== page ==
Evidence of the Resurrection Part 1

resurrection

Greetings In The Name of the Lord:

Acts 2:32 (NLT) 

32 “God raised Jesus from the dead, and we are all witnesses of this.

First of all, let me take this opportunity to wish everyone a happy and blessed Easter.  Jesus is risen indeed!  However, I am aware that there are those in this world that do not believe this fact…yes I said fact!  Therefore, over the next few weeks I would like to share something I found regarding this fact.  What follows was written by Christian Apologist Josh McDowell, a man who came to faith in Christ by trying to disprove Christianity, and now spends his life sharing the truth of the Gospel.  Here is what he had to say, “For centuries many of the world’s distinguished philosophers have assaulted Christianity as being irrational, superstitious and absurd. Many have chosen simply to ignore the central issue of the resurrection. Others have tried to explain it away through various theories. But the historical evidence just can’t be discounted.  A student at the University of Uruguay said to me. “Professor McDowell, why can’t you refute Christianity?”  “For a very simple reason,” I answered. “I am not able to explain away an event in history–the resurrection of Jesus Christ.”  How can we explain the empty tomb? Can it possibly be accounted for by any natural cause?  A QUESTION OF HISTORY 
After more than 700 hours of studying this subject, I have come to the conclusion that the resurrection of Jesus Christ is either one of the most wicked, vicious, heartless hoaxes ever foisted on the minds of human beings–or it is the most remarkable fact of history.  Here are some of the facts relevant to the resurrection: Jesus of Nazareth, a Jewish prophet who claimed to be the Christ prophesied in the Jewish Scriptures, was arrested, was judged a political criminal, and was crucified. Three days after His death and burial, some women who went to His tomb found the body gone. In subsequent weeks, His disciples claimed that God had raised Him from the dead and that He appeared to them various times before ascending into heaven.  From that foundation, Christianity spread throughout the Roman Empire and has continued to exert great influence down through the centuries” (http://www.leaderu.com/everystudent/easter/articles/josh2.html)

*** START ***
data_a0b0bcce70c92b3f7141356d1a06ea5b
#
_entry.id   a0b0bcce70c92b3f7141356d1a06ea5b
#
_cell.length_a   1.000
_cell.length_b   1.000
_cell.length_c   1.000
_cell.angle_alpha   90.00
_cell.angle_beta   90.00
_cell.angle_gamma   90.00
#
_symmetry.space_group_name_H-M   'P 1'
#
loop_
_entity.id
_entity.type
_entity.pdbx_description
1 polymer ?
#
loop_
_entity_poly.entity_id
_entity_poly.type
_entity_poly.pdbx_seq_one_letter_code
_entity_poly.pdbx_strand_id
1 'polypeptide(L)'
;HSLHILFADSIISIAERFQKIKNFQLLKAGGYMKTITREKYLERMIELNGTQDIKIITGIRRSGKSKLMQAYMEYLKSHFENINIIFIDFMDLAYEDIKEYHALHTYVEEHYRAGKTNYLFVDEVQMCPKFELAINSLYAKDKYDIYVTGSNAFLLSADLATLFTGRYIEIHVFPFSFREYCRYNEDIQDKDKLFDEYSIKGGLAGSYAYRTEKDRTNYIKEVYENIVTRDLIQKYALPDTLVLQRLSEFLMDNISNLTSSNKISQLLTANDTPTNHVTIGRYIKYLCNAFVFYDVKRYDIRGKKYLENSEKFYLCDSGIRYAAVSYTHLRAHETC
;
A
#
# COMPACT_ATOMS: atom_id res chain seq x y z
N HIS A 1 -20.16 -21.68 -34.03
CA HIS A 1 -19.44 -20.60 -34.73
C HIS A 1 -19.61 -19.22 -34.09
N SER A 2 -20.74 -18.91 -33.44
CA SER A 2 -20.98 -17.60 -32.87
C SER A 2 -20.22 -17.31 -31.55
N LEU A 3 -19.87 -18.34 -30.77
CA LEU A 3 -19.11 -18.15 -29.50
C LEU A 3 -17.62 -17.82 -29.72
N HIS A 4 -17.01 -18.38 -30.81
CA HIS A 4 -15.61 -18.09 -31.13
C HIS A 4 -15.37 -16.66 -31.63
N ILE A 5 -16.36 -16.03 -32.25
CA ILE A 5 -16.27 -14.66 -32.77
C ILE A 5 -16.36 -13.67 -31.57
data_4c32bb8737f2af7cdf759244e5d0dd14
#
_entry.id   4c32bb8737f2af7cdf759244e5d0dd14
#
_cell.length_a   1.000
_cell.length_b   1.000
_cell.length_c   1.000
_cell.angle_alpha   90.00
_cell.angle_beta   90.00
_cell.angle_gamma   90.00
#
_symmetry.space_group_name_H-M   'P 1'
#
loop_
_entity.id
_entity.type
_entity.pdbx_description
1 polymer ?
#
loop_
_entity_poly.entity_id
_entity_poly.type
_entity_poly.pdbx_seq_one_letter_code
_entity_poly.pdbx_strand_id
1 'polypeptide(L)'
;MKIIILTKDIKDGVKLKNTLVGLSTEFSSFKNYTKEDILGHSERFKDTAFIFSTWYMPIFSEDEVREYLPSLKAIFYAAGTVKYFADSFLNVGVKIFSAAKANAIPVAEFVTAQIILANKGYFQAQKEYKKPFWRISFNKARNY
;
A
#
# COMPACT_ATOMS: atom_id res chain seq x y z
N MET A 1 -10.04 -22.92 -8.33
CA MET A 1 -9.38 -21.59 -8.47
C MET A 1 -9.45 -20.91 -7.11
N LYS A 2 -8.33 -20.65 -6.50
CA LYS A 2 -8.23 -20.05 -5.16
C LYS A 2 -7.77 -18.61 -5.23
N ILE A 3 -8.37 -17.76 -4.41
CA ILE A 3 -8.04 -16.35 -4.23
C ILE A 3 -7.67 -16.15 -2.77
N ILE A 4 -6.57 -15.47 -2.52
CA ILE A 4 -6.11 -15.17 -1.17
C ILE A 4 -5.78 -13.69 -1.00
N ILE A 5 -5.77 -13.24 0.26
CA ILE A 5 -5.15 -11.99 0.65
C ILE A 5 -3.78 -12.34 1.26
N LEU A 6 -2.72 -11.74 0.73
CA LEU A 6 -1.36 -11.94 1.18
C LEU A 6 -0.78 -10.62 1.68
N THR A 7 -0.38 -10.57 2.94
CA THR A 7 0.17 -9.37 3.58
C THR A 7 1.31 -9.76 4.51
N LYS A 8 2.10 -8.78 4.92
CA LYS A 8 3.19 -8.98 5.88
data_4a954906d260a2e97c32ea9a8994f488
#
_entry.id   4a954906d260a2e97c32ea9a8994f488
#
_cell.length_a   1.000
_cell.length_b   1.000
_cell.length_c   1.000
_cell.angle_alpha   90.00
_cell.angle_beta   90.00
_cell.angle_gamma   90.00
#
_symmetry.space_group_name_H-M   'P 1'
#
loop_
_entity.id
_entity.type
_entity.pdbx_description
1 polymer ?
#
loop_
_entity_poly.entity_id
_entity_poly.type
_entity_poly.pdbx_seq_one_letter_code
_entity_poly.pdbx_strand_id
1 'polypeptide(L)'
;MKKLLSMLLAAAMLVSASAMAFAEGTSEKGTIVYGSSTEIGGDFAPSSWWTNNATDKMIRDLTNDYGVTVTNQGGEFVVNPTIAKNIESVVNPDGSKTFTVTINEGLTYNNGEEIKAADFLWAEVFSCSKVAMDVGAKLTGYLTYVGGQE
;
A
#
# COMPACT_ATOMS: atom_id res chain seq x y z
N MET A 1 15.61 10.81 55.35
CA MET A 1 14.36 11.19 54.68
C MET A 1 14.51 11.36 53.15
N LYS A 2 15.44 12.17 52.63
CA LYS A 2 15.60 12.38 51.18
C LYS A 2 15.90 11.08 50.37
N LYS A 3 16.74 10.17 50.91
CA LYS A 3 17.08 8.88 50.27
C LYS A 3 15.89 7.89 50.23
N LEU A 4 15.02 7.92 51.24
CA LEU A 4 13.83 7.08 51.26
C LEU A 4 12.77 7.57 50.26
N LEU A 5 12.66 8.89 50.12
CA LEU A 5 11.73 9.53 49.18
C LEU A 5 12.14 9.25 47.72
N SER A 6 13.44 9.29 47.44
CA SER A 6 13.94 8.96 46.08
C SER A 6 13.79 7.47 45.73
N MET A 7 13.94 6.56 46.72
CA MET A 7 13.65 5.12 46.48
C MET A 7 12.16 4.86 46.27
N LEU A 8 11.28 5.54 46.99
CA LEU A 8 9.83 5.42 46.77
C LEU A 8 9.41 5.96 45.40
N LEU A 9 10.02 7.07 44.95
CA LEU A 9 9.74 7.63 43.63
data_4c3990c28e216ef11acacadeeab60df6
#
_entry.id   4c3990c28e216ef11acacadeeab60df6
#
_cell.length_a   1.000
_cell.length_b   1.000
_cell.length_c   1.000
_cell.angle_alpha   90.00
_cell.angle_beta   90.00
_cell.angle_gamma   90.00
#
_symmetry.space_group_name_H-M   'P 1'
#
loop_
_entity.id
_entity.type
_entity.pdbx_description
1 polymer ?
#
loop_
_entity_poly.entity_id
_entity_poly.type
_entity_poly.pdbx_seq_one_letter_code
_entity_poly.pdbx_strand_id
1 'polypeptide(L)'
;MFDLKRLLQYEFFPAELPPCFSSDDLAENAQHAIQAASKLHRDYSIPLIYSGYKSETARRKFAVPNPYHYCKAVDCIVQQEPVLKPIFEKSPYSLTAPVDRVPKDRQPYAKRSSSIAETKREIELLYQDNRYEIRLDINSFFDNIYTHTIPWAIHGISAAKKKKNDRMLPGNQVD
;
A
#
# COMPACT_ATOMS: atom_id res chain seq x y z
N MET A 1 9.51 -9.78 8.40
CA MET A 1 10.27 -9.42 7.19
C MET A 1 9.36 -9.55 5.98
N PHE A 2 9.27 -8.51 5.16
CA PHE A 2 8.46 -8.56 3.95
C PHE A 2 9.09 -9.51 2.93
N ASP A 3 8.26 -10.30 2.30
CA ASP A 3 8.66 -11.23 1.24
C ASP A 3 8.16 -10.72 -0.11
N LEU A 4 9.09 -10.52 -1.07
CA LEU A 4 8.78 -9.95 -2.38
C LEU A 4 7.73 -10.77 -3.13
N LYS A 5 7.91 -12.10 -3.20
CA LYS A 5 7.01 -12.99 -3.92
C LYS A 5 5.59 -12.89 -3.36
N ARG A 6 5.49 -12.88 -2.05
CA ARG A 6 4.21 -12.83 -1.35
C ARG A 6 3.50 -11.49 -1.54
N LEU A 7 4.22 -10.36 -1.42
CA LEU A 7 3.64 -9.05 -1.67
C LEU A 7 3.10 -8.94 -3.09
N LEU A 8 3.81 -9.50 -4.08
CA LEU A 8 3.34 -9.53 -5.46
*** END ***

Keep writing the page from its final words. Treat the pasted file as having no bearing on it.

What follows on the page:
Stay tuned for part 2 next week.

In Christ,

Pastor Mark

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Open Doors

by his wounds

Greetings In The Name of the Lord:

1 Peter 2:24 (NLT)
He personally carried our sins in his body on the cross so that we can be dead to sin and live for what is right. By his wounds you are healed.

One of the most amazing things about the cross is all of the doors it opens for us. Peter tells us that that Jesus, “personally carried our sins in his body on the cross.” He didn’t have someone else take care of it for him, but he did it himself. This shows us how Jesus cares intimately for each one of us. However, the real point to all this was what resulted from Jesus personal sacrifice for us. Peter says he did it “so that would could be dead to sin and live for what is right.” He did it so that we could be dead to sin. In other places in Scripture we are told that we can say “No” to sin. It was Jesus who made this possible! Jesus opened up a new door that had previously been closed to us. Paul says, “For we died and were buried with Christ by baptism. And just as Christ was raised from the dead by the glorious power of the Father, now we also may live new lives” (Rm. 6:4, NLT). Jesus opened up a door so that we could change; so that we could be different. If it hadn’t of been for his death on the cross this would be an impossibility for us. Another door that Jesus opened for us on the cross is the door of healing. Peter reminds us of the prophecy spoken by Isaiah about the Messiah, “By his wounds we are healed.” Jesus opened up the door of miraculous healing. It has been my incredible honor to experience this first hand in my ministry. I have personally witnessed several people miraculously healed. It is by Jesus wounds on the cross, and leading up to the cross, that this is possible. He opened up the door to our healing. What doors has the cross opened for you?

In Christ,

Pastor Mark

 

Come And Die

Blue Cross

Greetings In the Name of the Lord:

Galatians 6:14 (NLT)
14 As for me, may I never boast about anything except the cross of our Lord Jesus Christ. Because of that cross, my interest in this world has been crucified, and the world’s interest in me has also died.